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City to move forward with pilot project to create 'dining districts' and pop-up patios

Whether it means taking over parking spots or entire streets will be determined over the next couple of weeks as staff consults with the business community
20200617 cam guthrie ts
Cam Guthrie votes during an online council meeting Wednesday.

City council has approved a pilot project that will see downtown restaurants and cafe’s allowed to expand patios onto city streets and/or parking spots.

City staff will now consult with the Downtown Guelph Business Association and individual business owners to determine just what that will look like.

It could be as small as a business putting a couple of tables in an adjacent parking spot or it could mean completely closing a certain street or streets for a period of time to create a shared dining district.

Whatever it is, it will happen fast.

If the city can get the necessary regulatory approval from the province, the start date for the project will be no later than July 1.

Things such as safety, accessibility, Public Health and provincial guidelines, emergency services and public transit will all be taken into consideration.

Mayor Cam Guthrie tabled the motion and said he had extensive engagement with people since bringing the plan into the public light a few days ago. He said all that engagement was positive.

With some councillors expressing reservations that not all businesses would be in favour, the mayor reminded council that the DGBA would be playing a significant role in guiding any staff decisions on when and where patios and dining districts might go.

“There will probably be some zigs and zags as we try and feel it out and there might be some complaints and I acknowledge that,” Guthrie said. But added that the benefits outweigh the risks.

“We need to move fast to help our businesses,” he said.

The mayor also said he had discussions with representatives from the province and they were eager to help the city make it happen.

During Wednesday’s meeting, the mayor downplayed comments he made earlier this week to GuelphToday where he stated that his “preference” was to see the project happen from Thursday night to Sunday night each week and also that it was his preference that it happens on several streets in the downtown core at once.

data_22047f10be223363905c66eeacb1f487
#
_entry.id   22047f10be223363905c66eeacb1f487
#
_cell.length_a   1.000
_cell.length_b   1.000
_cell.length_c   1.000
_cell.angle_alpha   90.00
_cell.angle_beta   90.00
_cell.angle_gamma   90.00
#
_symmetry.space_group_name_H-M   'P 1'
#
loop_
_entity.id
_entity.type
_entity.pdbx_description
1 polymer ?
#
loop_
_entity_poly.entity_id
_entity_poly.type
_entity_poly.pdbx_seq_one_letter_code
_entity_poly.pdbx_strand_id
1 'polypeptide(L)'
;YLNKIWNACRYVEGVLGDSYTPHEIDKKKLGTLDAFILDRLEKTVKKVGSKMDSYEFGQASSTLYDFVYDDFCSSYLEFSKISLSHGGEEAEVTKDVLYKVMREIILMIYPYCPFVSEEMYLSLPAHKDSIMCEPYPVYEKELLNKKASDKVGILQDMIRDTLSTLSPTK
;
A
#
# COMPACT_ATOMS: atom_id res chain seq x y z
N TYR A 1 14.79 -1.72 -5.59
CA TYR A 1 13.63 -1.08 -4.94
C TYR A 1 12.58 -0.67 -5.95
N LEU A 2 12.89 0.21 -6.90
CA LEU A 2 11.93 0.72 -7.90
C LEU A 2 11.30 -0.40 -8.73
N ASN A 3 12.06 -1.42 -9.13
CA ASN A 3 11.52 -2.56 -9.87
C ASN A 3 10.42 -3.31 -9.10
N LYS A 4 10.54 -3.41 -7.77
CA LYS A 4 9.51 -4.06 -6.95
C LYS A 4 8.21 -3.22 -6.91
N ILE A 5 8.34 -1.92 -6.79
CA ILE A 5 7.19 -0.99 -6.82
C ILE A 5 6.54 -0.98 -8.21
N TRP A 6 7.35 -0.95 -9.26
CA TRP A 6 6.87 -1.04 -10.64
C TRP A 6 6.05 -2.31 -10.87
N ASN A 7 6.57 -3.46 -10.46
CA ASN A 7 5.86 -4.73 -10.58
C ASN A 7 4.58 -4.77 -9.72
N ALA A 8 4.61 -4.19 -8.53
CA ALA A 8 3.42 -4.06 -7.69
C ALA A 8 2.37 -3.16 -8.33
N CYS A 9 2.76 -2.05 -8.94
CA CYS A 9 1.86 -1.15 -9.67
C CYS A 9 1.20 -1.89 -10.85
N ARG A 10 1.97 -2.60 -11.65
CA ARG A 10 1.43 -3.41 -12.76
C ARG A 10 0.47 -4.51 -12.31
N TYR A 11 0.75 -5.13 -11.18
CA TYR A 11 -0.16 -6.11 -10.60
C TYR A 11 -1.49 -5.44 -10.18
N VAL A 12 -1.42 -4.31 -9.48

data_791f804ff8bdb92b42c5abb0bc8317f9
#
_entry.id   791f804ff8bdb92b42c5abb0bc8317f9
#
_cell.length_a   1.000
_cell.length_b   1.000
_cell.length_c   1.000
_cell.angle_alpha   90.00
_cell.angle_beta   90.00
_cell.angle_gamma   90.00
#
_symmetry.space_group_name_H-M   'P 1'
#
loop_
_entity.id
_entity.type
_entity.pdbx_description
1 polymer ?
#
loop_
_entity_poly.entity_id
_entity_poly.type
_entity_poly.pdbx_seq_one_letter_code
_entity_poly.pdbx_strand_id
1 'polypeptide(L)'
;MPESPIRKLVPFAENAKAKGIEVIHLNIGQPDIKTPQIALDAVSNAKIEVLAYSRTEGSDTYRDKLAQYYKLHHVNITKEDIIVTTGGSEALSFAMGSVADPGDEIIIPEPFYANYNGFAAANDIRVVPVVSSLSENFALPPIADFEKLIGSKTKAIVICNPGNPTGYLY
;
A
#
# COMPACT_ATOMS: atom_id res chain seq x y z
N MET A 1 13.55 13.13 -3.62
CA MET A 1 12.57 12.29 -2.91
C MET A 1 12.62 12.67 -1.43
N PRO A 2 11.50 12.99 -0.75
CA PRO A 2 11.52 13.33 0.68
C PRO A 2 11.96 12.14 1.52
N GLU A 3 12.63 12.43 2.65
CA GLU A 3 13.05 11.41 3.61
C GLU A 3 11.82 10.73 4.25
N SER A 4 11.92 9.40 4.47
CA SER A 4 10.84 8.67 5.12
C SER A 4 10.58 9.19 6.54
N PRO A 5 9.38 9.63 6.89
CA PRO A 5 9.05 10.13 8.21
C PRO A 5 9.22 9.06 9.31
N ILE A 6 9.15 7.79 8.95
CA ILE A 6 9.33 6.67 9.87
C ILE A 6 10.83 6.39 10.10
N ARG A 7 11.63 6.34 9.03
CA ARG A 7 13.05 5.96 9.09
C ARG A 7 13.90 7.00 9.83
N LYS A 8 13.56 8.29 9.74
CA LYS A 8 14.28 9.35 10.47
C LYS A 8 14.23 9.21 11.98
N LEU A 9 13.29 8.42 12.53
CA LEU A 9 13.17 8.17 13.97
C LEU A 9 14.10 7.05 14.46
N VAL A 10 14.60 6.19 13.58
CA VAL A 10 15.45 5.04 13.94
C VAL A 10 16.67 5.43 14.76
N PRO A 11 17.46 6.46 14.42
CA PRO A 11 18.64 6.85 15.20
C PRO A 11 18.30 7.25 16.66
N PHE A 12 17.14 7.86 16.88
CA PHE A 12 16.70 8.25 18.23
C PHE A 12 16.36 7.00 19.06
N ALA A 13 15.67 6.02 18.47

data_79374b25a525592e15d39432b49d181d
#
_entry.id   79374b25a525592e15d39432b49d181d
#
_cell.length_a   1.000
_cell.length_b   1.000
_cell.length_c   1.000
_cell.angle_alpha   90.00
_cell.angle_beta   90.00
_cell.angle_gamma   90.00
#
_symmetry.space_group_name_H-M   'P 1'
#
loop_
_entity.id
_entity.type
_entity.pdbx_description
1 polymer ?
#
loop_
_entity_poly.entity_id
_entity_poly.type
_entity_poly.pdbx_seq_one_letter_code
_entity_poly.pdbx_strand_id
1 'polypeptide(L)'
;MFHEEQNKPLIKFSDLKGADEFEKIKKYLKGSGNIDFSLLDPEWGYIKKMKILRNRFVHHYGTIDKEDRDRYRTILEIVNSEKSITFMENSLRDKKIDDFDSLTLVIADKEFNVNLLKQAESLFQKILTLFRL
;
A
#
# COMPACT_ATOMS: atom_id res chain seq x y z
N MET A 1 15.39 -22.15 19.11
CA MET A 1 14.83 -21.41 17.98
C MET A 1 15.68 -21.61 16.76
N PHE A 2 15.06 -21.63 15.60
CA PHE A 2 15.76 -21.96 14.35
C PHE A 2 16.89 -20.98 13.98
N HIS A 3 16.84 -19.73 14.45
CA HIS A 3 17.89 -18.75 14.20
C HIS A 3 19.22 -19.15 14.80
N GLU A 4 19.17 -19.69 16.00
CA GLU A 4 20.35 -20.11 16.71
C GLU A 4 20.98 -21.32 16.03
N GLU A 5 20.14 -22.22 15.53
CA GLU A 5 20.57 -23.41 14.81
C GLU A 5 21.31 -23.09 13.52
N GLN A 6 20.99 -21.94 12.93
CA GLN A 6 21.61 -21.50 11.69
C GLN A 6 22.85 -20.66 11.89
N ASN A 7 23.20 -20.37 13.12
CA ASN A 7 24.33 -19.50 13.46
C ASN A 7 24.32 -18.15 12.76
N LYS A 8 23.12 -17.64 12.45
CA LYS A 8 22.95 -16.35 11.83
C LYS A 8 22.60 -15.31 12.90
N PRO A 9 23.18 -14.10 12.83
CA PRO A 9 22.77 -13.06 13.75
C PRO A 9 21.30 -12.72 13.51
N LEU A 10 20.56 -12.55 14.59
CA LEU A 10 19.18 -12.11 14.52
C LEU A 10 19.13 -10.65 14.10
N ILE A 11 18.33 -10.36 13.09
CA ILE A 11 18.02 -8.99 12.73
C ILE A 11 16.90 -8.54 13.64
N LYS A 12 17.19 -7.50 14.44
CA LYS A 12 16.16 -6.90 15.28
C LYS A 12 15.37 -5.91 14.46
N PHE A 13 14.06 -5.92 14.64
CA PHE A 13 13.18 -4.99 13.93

The motion approved Wednesday does not have any time parameters or locations. Those will be determined by staff with input from businesses and the DGBA.

Guthrie urged council to listen to the words of a delegate earlier in the evening who talked about the need for such measures.

Colton Proveau, co-owner of Brothers Brewing on Wyndham Street, said the business is “scraping by” right now due to COVID-19.

“Downtown is looking at a fall and winter that just isn’t very promising,” he said, referring to the likely reduction in university students spending money downtown.

The motion passed 12-1, with Ward 6 councillor Mark MacKinnon the only dissenting vote.

MacKinnon had concerns with city staff making the decisions on where and how big the project would be.

MacKinnon said he would support something “small and focused” but had concerns with what might happen without any oversight by council, saying it should be a council, not staff decision.

Councillor James Gordon worried about a “festival atmosphere” happening around midnight.

Councillor June Hofland said she has heard from many businesses that are opposed to the proposal.

“How do we know the needs of our business owners if we’ve not asked them?” Hofland said.

But councillor Bob Bell said there was an “urgent problem in the downtown and we need to address it as soon as possible.”

“We need to jump on it now,” Bell said.

“I support this,” added councillor Cathy Downer. “The DGBA is going to be driving this.”

The project will run until the fall.

A report will come back to council in April with consideration given to making it permanent.